* Senior Mexico trade official in Washington this week for talks
* Mexican ambassador said U.S. decision based on ‘bad politics’
By Doug Palmer
WASHINGTON, Oct 2 (Reuters) - U.S. business groups said on Tuesday they were worried about a damaging trade war with Mexico if President Barack Obama’s administration follows through on a preliminary decision to end a 16-year-old tomato trade agreement.
They also expressed concern that last week’s Commerce Department decision was politically motivated to sway voters in Florida, the second largest U.S. tomato producer and one of a handful of battleground states expected to play a decisive role in the Nov. 6 presidential election.
“We think the U.S.-Mexico economic relationship is tremendously important,” Patrick Kilbride of the U.S. Chamber of Commerce told reporters on a conference call. “We don’t want to see another trade war ignited,” he added, referring to a previous dispute over cross-border trucking.
Florida tomato growers have pressed the Obama administration since June to terminate a 1996 agreement with Mexico on the grounds it fails to protect them against Mexican tomatoes sold in the United States below the cost of production.
Terminating the pact would clear the way for Florida growers, who compete with Mexico for the U.S. winter and early spring tomato market, to file a new anti-dumping case against their Mexican rivals.
Last week, the U.S. Commerce Department stopped short of immediately tearing up the agreement, but took a preliminary position in favor of ending the pact. It promised a final decision “as soon as practicable” and in no more than 270 days.
Mexican growers export about $1.9 billion worth of tomatoes to the United States. They say Florida producers have failed to keep pace with technological changes that have produced a tastier Mexican tomato and propelled sales in the United States.
The decision surprised Mexican officials and tomato producers, who have offered to renegotiate the pact. They argue the agreement has benefited U.S. consumers and brought stability to the North American market.
Lance Jungmeyer, president of the Fresh Produce Association of the Americas, said U.S. importers were also “shocked” by the decision because more than 370 U.S. companies and business organizations wrote to the Commerce Department arguing to keep the pact.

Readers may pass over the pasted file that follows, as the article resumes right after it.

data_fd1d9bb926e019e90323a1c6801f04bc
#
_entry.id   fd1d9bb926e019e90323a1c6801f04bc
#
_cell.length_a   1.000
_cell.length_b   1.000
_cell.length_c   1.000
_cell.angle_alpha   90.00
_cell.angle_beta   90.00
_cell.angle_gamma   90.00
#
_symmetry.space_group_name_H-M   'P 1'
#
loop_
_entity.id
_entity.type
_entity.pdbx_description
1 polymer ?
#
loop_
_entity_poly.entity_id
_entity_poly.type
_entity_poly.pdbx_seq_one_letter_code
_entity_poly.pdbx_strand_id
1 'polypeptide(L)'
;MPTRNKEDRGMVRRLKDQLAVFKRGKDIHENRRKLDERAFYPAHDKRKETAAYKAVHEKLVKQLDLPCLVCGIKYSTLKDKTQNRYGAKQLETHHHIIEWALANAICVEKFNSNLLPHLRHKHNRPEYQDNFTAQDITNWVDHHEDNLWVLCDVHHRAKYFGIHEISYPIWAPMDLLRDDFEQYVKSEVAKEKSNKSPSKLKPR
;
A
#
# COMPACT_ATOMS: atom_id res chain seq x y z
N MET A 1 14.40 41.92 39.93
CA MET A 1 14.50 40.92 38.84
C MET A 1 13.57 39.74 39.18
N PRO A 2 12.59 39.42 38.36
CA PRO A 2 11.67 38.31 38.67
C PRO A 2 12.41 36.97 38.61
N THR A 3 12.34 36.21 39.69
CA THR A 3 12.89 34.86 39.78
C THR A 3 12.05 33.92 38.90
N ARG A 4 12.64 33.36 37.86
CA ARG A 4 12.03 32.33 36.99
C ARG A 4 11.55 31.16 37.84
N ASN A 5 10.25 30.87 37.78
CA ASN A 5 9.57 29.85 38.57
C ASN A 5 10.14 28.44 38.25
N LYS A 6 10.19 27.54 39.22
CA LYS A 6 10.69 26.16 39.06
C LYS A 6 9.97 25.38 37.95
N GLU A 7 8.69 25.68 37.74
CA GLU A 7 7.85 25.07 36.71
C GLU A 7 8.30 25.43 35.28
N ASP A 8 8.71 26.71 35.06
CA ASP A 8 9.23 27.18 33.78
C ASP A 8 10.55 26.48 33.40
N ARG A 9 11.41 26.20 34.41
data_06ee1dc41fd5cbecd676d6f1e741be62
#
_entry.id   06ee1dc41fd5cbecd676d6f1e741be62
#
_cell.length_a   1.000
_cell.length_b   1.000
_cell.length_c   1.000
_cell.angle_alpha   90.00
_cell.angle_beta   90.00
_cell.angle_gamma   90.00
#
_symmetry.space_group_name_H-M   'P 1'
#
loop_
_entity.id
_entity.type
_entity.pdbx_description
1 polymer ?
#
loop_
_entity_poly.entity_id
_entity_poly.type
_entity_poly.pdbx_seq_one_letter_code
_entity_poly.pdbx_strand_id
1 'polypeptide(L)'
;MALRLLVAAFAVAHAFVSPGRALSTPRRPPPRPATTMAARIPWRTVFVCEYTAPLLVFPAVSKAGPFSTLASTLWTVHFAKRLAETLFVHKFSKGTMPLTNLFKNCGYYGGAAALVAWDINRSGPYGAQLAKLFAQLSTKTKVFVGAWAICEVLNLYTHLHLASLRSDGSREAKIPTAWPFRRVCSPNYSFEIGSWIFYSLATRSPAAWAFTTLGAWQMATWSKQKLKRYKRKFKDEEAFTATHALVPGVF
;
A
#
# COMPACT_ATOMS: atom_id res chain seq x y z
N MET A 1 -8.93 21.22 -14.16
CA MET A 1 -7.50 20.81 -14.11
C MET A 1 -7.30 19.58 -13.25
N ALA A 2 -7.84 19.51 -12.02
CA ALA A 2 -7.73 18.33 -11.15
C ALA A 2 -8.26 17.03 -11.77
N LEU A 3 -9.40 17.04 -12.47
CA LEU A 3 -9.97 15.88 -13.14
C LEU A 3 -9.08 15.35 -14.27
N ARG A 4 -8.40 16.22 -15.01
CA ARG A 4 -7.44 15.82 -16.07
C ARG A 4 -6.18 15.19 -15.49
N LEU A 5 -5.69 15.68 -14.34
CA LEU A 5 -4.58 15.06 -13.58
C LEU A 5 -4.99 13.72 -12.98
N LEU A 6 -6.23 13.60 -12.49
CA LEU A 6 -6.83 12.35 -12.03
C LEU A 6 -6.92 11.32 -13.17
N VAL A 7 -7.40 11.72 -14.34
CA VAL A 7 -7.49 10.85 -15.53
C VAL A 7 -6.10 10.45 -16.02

Walmart, the National Pork Producers Council, the American Meat Institute and others said they were worried that ending the agreement could damage their exports to Mexico and increase the cost of tomatoes for U.S. consumers, Jungmeyer said.
Mexican Ambassador to the United States Arturo Sarukhan also has said the decision appeared to be “dictated by bad politics rather than sound policy.”
He raised the threat of retaliation if Mexico’s tomato exports to the United States are damaged by the dispute, noting the country had aggressively defended its interest in a long-running dispute with the U.S. over barriers to Mexican trucking.
“If Mexico’s interests end up being affected, Mexico will respond: you should ask those who were in the Mexican cross-hairs over the trucking dispute. When Mexico aims, Mexico hits the target,” Sarukhan said after the preliminary decision.
Francisco de Rosenzweig, Mexico’s undersecretary of foreign trade, is expected to raise the same issues in meetings with U.S. trade officials this week.
Bill Reinsch, president of the National Foreign Trade Council, said U.S. business groups were concerned the Obama administration might rush to make a final a decision ahead of the presidential election.
He urged the department to carefully consider the issue of whether Florida growers really have the support of 85 percent of the U.S. industry, which is required to terminate the pact.
Florida growers say they do, based on official U.S. Agriculture Department production numbers. But Mexico growers and U.S. importers say the USDA data leaves out thousands of smaller growers throughout the United States.